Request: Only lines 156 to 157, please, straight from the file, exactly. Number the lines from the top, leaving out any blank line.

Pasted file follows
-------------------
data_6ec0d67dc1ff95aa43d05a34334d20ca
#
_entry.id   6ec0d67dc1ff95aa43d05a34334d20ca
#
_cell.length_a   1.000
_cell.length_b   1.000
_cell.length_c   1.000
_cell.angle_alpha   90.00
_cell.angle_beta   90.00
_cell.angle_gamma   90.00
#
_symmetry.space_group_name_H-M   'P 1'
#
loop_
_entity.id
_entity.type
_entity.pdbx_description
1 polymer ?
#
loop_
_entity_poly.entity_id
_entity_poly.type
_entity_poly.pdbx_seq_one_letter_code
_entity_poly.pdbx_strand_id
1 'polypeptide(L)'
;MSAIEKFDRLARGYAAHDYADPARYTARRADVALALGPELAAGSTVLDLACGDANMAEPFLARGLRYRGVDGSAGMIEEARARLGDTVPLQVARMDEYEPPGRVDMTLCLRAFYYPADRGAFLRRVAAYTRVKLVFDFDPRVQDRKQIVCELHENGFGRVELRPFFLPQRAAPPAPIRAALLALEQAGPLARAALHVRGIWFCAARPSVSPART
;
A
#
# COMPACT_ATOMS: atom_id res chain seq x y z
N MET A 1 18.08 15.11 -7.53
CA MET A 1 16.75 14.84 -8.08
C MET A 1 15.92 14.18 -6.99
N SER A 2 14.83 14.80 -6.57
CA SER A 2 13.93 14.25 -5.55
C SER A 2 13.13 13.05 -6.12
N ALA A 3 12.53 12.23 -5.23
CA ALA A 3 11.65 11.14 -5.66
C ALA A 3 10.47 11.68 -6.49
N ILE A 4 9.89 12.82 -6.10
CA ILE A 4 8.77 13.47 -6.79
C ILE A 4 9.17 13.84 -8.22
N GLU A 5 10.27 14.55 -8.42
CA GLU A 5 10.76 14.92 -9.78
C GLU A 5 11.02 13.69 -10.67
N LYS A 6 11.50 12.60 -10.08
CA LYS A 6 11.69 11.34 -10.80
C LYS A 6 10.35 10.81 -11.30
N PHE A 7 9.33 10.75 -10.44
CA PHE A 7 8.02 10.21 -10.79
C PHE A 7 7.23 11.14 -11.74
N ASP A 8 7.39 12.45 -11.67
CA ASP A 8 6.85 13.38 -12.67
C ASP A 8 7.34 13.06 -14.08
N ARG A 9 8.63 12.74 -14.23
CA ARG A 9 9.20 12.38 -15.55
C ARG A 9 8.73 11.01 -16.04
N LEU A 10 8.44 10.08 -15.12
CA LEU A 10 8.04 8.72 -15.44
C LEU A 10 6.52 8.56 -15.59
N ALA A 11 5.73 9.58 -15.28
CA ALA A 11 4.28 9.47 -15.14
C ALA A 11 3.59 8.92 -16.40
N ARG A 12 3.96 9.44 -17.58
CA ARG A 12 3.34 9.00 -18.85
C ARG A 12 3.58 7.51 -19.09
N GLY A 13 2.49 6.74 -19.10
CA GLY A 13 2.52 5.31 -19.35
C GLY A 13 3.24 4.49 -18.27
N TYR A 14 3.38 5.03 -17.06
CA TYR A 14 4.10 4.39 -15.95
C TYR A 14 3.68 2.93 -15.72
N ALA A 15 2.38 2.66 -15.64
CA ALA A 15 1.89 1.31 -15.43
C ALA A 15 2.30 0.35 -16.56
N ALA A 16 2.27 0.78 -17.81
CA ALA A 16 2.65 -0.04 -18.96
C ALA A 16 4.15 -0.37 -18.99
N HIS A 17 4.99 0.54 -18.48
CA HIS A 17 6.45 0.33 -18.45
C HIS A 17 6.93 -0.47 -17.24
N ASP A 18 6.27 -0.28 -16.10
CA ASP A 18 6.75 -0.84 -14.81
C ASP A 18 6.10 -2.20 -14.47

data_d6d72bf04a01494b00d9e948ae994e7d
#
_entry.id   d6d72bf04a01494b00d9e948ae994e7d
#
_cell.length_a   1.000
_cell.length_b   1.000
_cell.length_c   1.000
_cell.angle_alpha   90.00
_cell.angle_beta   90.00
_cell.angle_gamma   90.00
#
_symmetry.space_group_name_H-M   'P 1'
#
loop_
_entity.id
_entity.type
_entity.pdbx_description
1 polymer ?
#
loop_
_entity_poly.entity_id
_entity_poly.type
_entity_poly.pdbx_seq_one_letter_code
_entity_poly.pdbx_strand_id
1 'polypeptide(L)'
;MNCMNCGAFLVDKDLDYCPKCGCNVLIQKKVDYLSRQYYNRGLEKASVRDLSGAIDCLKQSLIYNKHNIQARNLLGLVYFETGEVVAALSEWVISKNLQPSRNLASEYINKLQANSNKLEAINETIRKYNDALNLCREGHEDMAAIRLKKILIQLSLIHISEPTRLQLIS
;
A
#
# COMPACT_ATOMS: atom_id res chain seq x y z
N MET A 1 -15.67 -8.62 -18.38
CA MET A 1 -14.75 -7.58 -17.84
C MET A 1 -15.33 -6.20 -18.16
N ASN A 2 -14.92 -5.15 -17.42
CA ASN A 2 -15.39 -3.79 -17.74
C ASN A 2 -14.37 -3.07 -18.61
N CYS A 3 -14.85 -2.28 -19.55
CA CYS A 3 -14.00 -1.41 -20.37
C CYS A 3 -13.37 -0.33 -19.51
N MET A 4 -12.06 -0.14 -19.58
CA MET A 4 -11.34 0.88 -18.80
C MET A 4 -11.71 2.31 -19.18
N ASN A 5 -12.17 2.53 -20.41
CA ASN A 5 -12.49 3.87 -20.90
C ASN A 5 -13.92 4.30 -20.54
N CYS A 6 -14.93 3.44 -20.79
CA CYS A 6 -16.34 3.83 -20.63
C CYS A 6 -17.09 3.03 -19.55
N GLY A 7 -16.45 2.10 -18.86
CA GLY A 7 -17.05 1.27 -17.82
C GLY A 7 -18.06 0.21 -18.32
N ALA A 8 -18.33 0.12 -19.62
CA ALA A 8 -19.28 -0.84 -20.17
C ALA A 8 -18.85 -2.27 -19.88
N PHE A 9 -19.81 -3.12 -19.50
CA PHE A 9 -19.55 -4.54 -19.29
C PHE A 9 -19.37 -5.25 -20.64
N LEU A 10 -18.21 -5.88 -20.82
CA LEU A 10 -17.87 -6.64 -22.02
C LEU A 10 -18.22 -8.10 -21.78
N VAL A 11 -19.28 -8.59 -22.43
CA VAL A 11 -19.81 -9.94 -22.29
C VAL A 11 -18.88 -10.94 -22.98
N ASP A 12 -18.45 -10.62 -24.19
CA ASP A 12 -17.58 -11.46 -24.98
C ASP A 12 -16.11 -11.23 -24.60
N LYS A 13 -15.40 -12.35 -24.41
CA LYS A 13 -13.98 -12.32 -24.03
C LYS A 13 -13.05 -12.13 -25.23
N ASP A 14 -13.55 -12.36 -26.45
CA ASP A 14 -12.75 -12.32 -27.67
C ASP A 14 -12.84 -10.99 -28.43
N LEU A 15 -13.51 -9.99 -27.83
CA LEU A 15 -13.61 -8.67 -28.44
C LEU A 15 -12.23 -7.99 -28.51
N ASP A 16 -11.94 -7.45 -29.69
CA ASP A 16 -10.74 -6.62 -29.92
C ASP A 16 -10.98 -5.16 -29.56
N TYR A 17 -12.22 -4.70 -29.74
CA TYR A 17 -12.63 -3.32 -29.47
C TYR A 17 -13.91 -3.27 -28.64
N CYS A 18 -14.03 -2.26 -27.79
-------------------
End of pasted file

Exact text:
C ASP A 14 -12.84 -10.99 -28.43
N LEU A 15 -13.51 -9.99 -27.83